Novel method developed to ease hospitalist handovers
MedWire News: Researchers have developed a patient acuity rating (PAR) scale, which they say could ease the transition between on- and off-duty clinicians as they convey complex assessments of at-risk patients, and lead to improved patient outcomes.
The team believes that proposed further limits on resident duty hours will result in increased frequency of these clinician "handoffs", but that "an ideal way to quickly transfer complex medical information on numerous patients remains to be identified."
Dana Edelson (University of Chicago, Illinois, USA) and colleagues explain that "the benefits of well-rested physicians are theorized to be offset by increased harm associated with discontinuous care, especially in high-risk patients."
Therefore, the team developed the PAR, hypothesizing that clinicians would be able to quantify their judgments regarding the stability of their inpatients and that this measure would correlate with impending clinical deterioration.
The PAR is a 7-point Likert scale where a score of 1 corresponds to extreme unlikelihood of suffering a cardiac arrest or requiring transfer to the intensive care unit (ICU) within the subsequent 24 hours, and a score of 7 corresponds with extreme likelihood of these events occurring.
For their study, Edelson et al asked 140 clinicians (interns, residents, attending, and midlevel providers) to complete the PAR once per 2 to 4 days at the end of their work day, during a 6-month period in 2008.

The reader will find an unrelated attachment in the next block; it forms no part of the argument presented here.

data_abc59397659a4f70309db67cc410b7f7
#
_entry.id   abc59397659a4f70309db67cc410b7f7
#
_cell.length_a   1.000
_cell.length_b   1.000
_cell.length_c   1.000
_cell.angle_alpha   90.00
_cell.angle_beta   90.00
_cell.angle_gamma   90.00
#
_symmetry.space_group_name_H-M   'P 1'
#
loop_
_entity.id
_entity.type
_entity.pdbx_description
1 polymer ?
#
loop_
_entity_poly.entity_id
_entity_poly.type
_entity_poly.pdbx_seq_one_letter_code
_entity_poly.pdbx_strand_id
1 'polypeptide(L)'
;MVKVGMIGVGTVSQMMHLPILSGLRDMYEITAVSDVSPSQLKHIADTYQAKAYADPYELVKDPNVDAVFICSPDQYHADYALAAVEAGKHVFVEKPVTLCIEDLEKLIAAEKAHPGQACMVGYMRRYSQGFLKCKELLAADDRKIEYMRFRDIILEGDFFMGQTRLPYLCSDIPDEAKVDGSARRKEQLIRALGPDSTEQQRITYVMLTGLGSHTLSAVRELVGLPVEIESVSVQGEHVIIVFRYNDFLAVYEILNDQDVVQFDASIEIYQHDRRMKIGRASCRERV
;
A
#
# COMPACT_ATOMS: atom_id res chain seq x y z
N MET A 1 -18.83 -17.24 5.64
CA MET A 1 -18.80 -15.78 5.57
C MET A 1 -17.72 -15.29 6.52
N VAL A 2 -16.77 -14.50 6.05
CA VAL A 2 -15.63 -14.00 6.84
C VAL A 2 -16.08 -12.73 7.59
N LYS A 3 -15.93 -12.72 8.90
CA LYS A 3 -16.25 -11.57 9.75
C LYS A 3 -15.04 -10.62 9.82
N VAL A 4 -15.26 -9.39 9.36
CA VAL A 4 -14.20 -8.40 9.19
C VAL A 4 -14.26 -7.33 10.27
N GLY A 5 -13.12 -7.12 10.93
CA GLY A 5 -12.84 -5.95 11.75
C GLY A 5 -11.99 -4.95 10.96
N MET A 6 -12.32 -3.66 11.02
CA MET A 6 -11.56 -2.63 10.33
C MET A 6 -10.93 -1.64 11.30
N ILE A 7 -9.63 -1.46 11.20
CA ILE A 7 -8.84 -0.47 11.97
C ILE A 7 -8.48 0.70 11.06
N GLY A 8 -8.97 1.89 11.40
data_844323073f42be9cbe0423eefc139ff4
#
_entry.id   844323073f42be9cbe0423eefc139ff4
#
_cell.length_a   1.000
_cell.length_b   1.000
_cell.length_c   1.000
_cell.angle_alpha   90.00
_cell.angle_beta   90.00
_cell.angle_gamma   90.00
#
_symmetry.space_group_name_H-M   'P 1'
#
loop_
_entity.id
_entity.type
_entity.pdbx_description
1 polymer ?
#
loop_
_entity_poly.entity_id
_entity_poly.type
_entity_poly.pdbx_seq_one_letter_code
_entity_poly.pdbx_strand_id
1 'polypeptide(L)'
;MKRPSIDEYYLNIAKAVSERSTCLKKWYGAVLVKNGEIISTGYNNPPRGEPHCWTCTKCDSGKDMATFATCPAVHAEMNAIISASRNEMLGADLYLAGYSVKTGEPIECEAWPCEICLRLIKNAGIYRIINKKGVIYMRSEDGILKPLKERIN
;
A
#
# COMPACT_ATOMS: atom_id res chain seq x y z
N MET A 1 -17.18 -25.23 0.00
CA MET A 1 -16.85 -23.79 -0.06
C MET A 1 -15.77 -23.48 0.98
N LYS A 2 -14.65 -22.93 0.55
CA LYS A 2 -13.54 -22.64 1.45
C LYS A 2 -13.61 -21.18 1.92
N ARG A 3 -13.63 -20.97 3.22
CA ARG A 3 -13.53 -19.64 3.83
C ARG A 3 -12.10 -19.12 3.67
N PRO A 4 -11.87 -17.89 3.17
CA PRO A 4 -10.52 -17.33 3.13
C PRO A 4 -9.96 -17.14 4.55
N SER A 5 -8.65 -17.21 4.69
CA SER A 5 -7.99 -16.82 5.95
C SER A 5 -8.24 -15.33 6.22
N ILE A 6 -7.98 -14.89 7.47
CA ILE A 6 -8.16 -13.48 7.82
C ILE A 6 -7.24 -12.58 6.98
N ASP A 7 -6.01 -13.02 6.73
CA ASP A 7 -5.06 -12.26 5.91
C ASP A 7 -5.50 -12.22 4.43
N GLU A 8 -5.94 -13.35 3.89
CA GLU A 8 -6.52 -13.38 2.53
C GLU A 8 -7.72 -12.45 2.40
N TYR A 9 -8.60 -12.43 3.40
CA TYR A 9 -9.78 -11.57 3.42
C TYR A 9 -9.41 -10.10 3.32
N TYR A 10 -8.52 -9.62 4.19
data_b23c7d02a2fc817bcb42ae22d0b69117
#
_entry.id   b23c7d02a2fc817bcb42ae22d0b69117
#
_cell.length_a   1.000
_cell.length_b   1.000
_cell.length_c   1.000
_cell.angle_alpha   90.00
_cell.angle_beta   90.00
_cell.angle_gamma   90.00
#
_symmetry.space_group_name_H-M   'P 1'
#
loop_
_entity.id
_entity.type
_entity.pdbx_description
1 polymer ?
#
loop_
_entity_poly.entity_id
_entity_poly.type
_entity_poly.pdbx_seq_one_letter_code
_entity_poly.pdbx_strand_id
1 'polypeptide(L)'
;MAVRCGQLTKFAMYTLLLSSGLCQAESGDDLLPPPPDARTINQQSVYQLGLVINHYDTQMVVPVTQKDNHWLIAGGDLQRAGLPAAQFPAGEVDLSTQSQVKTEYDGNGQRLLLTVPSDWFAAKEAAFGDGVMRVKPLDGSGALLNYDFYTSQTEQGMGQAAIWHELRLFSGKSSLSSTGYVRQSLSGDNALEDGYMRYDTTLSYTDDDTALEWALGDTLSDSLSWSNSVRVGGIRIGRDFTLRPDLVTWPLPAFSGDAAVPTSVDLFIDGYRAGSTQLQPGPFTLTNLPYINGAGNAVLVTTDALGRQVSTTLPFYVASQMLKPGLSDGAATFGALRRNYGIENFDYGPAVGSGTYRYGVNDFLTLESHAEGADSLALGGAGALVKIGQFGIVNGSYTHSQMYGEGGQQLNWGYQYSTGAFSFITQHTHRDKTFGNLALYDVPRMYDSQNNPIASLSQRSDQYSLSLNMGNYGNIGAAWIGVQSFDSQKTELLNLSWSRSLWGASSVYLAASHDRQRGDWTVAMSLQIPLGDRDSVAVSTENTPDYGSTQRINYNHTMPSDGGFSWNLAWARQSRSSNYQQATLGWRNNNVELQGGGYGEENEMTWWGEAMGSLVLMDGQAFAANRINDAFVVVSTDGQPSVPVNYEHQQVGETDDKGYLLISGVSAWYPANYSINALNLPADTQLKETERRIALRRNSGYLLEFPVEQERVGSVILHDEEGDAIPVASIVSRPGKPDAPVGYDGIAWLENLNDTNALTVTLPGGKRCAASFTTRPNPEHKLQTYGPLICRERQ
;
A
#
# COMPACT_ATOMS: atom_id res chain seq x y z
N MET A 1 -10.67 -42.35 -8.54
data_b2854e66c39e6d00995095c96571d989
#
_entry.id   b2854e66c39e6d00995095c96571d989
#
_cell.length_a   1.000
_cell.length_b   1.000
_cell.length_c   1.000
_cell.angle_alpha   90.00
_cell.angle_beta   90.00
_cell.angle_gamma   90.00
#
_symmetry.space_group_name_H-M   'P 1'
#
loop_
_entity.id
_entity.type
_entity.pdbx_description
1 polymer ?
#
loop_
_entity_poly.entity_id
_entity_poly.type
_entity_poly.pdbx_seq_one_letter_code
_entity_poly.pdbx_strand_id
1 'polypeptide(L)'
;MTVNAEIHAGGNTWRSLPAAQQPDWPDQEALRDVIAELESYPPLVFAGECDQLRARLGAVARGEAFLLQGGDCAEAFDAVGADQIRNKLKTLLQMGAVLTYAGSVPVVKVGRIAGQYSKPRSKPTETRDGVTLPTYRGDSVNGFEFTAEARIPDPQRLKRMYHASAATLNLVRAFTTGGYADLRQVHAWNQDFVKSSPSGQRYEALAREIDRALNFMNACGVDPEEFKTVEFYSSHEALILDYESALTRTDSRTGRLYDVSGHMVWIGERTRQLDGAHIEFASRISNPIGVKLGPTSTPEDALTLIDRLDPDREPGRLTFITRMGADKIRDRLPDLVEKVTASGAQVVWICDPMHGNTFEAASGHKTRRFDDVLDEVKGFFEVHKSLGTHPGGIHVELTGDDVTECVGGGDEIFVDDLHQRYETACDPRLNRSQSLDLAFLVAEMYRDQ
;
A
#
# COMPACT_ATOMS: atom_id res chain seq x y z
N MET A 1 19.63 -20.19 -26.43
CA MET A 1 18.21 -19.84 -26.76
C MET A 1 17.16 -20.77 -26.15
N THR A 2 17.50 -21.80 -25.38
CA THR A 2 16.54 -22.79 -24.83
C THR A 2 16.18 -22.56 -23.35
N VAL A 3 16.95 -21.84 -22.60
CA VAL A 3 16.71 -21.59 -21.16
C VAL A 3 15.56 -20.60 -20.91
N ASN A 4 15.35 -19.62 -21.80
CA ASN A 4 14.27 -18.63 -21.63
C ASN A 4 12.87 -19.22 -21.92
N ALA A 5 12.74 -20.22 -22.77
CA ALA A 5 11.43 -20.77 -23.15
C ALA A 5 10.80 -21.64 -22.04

Overall, and from 6034 individual PAR scores from 3419 patient-days, the average PAR was 2.9. A total of 2.2% of the patient-days ended in cardiac arrest or patient transfer to the ICU.
Using a cut-off value of 5 or higher on the PAR, the scoring system had 62.2% sensitivity and 84.6% specificity at accurately predicting the likelihood that a patient would experience either of the two defined adverse outcomes. Lowering the threshold to a PAR score of 4 or higher increased the sensitivity to 82.4% but reduced the specificity to 68.3%, report the researchers.
Interestingly, physician-specific area under the receiver operator characteristic curve analysis scores to predict cardiac arrest or transfer to the ICU ranged from 0.69 for residents to 0.84 for attendings, remark Edelson and co-investigators.
"One explanation may be that clinical judgment optimally requires both experience and 'at-the-bedside' data. While attendings have the most experience, the amount of time interns spend at the bedside collecting data may offset their relative inexperience," note the authors.
"We have developed a simple tool for quantifying provider judgment, which yields moderate inter-rater reliability, and good accuracy in predicting which floor patients may suffer cardiac arrest or emergent ICU transfer," concludes the team in the Journal of Hospital Medicine.
They add that based on their PAR scoring system, evaluating all patients with a score of 4 or higher would require assessing one-third of all patients, but would identify 82% of all subsequent deteriorations.
By Sarah Guy